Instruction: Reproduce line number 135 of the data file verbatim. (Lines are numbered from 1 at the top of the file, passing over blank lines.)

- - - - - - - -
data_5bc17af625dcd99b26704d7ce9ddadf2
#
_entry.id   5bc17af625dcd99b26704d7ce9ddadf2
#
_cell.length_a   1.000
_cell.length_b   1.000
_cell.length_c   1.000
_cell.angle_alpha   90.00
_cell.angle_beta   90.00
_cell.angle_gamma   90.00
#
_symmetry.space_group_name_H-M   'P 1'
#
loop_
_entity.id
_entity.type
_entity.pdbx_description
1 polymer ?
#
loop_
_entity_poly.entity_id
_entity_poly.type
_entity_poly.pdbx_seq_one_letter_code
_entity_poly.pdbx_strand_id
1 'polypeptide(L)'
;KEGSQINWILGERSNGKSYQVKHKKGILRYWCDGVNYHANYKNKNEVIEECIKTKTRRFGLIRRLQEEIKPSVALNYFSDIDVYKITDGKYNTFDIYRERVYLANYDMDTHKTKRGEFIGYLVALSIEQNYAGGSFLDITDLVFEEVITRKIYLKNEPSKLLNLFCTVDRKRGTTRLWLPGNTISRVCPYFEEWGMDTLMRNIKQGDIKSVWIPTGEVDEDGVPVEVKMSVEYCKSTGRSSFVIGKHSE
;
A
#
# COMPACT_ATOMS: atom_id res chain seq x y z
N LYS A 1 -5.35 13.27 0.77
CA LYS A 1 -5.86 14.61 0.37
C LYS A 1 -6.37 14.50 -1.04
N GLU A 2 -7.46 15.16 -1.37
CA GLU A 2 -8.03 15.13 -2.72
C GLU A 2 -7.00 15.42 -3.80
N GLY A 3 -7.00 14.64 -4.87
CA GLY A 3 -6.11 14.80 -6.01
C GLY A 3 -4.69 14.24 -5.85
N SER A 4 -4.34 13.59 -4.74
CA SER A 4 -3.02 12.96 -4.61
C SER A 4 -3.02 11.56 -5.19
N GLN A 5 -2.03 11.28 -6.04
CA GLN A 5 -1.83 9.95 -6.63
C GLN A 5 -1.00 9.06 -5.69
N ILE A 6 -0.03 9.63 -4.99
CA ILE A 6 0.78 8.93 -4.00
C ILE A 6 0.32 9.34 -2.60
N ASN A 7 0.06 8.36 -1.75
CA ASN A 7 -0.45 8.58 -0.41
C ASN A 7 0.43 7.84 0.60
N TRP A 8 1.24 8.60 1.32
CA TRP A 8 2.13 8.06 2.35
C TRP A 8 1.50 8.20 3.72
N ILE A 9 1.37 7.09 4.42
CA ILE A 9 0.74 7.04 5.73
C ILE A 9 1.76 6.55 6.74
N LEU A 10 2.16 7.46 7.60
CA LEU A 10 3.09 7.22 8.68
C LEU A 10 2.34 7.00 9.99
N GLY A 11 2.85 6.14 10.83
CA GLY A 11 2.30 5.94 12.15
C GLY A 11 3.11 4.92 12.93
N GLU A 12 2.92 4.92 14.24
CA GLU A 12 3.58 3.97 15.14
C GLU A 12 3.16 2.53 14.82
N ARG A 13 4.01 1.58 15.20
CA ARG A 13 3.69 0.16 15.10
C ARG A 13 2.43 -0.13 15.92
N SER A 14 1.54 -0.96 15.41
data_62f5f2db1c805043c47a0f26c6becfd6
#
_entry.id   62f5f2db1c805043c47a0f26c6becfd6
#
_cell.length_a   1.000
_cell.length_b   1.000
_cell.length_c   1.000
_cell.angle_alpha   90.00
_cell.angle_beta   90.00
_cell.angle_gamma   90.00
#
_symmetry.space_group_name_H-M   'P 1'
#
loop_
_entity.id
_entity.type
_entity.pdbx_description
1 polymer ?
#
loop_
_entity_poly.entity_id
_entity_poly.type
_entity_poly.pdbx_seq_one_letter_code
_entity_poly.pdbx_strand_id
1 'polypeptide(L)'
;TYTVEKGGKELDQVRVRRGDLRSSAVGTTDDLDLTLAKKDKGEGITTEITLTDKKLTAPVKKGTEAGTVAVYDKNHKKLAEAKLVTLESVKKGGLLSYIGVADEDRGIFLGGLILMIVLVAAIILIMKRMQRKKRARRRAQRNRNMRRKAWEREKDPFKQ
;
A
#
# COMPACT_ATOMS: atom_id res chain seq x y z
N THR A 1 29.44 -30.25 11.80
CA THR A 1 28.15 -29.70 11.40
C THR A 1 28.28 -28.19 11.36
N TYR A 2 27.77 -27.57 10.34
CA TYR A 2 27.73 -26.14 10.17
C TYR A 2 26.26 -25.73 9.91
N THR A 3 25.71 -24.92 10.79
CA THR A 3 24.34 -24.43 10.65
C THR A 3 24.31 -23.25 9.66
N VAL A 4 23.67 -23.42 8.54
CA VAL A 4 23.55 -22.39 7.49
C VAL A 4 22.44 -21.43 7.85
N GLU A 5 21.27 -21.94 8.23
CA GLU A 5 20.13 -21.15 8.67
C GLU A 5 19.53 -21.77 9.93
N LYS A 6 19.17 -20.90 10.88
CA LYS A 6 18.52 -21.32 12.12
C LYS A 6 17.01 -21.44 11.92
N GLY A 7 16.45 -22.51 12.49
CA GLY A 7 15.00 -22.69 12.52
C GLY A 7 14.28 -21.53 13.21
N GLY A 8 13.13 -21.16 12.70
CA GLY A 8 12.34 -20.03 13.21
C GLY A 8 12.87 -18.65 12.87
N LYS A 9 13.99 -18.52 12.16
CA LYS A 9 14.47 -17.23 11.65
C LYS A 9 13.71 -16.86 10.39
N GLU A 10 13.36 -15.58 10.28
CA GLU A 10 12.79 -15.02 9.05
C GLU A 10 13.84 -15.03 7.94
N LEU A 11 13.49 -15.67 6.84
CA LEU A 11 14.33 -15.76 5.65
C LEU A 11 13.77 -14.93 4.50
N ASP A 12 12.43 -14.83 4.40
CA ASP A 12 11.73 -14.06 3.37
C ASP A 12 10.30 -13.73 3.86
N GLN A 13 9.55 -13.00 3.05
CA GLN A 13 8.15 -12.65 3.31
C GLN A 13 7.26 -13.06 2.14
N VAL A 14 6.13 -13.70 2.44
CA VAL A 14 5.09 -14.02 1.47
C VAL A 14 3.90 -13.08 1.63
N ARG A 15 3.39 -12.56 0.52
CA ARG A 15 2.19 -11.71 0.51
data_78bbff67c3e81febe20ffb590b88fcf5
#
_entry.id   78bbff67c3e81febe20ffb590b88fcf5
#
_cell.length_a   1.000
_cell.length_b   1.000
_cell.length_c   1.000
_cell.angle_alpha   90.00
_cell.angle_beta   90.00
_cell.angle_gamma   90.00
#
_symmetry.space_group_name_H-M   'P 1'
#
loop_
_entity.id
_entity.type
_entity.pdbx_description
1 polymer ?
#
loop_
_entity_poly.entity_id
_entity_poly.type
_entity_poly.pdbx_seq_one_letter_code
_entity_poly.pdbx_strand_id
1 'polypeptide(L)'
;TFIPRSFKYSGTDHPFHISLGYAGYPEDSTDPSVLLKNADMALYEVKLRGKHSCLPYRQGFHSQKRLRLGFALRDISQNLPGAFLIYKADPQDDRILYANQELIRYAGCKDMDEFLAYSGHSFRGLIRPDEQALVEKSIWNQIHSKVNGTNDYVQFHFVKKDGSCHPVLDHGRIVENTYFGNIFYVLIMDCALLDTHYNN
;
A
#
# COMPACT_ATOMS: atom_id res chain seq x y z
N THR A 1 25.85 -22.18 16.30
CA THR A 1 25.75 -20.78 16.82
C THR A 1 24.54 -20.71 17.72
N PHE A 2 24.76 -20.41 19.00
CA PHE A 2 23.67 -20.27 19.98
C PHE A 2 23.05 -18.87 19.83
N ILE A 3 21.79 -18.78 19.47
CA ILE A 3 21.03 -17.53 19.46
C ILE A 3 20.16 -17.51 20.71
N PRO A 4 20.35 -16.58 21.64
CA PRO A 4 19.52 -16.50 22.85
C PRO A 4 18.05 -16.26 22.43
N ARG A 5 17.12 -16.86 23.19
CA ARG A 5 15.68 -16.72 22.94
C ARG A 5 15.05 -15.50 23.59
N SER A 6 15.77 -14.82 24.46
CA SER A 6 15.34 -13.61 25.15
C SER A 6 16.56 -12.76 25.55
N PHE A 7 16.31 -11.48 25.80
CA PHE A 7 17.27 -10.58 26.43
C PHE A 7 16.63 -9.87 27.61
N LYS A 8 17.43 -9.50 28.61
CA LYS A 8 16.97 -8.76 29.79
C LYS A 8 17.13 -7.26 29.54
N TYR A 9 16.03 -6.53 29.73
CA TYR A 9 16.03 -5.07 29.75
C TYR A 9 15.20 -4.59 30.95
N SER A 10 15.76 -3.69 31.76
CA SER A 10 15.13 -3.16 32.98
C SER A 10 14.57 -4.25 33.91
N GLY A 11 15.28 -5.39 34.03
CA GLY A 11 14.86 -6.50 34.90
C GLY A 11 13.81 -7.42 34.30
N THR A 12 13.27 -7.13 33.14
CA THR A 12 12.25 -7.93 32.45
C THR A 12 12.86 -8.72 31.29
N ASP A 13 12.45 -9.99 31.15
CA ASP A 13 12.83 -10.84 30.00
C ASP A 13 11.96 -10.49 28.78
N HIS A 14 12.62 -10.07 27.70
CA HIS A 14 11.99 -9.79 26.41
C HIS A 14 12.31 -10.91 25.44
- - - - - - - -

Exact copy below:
CA ASP A 12 11.73 -14.06 3.37